An under-the-sink grease trap is relatively low cost, but must be cleaned frequently (once a week to once a month), whereas a larger grease interceptor has a higher capital cost, but is designed to be pumped out every 6 to 12 months. If designed to be large enough, grease traps can also remove grit and other settleable solids through sedimentation, similar to Septic Tanks (S.9).
Screening aims to prevent coarse solids, such as plastics, rags and other trash, from entering a sew-age system or treatment plant. Solids get trapped by inclined screens or bar racks. The spacing between the bars usually is 15 to 40 mm, depending on cleaning patterns. Screens can be cleaned by hand or mechanically raked. The latter allows for a more frequent solids removal and, correspondingly, a smaller design.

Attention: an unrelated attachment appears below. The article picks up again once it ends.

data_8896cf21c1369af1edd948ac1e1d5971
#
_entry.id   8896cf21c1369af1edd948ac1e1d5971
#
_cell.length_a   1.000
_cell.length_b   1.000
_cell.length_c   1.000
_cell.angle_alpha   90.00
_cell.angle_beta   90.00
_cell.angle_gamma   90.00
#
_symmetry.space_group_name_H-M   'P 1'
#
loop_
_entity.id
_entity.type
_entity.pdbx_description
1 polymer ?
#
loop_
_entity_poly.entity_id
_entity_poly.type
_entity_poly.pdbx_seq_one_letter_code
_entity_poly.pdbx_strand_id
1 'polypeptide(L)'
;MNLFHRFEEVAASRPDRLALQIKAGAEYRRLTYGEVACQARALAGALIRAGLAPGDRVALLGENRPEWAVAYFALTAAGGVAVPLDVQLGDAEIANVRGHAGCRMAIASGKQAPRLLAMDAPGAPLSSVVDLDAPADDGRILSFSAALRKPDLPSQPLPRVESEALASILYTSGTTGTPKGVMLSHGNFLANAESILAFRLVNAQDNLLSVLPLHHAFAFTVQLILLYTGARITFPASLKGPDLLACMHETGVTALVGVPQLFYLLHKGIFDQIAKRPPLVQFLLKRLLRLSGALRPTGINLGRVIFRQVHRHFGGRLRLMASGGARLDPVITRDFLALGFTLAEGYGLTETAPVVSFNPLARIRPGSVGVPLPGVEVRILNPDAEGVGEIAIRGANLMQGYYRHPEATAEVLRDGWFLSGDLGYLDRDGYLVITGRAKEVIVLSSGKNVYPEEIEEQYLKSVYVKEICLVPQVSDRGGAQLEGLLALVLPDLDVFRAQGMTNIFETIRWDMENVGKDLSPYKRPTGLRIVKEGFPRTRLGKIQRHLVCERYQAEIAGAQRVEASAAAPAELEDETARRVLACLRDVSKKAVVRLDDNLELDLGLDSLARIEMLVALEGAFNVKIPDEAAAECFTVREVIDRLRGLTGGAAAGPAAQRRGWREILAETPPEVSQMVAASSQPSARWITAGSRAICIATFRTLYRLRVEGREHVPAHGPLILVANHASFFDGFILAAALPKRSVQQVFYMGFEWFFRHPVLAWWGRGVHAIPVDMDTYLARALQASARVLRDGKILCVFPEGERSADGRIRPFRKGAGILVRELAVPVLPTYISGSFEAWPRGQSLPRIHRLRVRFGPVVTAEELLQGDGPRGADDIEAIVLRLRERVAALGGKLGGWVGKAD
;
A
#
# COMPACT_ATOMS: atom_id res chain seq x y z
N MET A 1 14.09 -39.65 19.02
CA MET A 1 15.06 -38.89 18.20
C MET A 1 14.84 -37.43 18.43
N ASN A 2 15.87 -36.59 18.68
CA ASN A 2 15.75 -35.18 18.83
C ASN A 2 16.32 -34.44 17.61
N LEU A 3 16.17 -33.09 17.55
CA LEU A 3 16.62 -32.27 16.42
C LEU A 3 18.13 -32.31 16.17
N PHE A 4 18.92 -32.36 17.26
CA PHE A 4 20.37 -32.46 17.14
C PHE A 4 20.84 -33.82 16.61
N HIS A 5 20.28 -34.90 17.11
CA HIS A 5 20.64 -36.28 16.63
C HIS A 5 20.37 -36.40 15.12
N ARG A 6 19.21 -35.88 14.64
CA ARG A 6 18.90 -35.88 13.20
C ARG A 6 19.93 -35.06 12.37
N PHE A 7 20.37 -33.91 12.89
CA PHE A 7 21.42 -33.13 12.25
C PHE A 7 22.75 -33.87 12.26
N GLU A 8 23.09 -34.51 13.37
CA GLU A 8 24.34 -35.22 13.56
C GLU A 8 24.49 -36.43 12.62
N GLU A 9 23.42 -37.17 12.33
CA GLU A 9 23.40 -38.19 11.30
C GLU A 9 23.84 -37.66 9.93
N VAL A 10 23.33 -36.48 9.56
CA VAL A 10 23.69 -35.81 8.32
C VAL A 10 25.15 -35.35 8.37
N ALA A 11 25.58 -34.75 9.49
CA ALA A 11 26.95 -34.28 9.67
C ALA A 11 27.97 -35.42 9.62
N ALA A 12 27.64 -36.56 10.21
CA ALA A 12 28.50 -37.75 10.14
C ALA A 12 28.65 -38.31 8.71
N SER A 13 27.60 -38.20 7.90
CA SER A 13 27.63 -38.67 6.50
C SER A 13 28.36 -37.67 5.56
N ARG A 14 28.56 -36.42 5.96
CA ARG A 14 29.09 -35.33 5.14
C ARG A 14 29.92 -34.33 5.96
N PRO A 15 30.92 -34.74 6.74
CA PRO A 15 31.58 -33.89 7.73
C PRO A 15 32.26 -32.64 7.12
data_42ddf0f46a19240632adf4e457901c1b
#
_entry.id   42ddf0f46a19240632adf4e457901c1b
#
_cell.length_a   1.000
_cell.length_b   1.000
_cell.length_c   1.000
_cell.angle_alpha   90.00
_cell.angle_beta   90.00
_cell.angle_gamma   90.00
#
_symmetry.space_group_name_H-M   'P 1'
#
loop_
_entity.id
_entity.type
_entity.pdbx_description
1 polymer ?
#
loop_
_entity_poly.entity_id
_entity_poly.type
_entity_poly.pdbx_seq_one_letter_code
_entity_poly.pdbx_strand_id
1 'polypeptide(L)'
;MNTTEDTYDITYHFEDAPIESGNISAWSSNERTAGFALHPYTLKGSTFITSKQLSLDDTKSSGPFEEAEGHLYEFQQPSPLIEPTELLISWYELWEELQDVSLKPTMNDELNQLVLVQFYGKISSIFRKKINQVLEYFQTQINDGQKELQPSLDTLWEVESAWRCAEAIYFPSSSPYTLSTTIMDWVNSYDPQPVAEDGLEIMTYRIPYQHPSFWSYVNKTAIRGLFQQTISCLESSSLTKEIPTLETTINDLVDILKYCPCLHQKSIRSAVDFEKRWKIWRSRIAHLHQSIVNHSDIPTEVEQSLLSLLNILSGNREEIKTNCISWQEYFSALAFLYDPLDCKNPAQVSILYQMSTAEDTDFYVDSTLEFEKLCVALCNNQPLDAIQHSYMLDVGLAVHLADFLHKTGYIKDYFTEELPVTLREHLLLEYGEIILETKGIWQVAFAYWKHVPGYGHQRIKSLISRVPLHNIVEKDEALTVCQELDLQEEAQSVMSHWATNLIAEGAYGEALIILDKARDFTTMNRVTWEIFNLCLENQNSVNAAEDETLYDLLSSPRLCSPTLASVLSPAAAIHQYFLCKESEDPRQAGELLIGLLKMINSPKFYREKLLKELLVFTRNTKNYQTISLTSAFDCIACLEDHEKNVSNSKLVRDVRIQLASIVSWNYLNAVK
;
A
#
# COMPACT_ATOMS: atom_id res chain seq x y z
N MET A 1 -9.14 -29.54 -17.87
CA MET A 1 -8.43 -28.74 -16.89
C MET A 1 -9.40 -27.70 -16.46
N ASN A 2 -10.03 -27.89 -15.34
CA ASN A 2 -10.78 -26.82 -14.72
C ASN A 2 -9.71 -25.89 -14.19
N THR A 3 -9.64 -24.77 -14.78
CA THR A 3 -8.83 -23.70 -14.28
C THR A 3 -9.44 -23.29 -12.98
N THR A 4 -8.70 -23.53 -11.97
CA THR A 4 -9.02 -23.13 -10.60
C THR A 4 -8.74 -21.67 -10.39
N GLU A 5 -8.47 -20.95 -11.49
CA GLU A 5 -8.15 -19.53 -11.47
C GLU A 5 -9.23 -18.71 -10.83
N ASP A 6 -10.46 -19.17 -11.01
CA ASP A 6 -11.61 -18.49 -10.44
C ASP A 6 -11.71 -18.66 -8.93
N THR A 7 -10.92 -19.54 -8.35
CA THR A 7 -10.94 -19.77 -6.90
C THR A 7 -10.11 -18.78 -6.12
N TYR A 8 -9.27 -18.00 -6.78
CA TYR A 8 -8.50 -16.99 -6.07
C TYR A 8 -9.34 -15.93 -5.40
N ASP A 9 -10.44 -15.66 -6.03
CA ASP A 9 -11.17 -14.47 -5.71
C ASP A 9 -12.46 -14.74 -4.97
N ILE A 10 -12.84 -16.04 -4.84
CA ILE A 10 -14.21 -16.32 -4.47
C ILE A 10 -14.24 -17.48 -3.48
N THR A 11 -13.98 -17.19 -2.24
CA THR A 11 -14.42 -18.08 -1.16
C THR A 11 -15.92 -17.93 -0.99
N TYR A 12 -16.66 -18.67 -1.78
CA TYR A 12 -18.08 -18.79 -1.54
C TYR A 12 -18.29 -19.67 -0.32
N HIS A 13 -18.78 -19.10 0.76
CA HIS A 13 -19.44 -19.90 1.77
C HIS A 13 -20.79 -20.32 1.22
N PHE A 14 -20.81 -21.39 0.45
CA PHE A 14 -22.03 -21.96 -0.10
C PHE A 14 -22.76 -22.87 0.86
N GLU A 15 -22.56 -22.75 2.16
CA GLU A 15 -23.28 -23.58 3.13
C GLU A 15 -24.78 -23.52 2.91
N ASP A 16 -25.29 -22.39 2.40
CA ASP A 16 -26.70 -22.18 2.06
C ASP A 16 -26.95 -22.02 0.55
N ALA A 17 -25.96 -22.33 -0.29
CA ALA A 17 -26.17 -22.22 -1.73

Where subsequent treatment technologies could be hindered or damaged by the presence of sand, grit chambers (or sand traps) allow for the removal of heavy inorganic fractions by settling. There are three general types of grit chambers: horizontal-flow, aerated, or vortex chambers. All of these designs allow heavy grit particles to settle out, while lighter, principally organic particles remain in suspension.
- Relatively low capital and operating costs
- Frequent maintenance required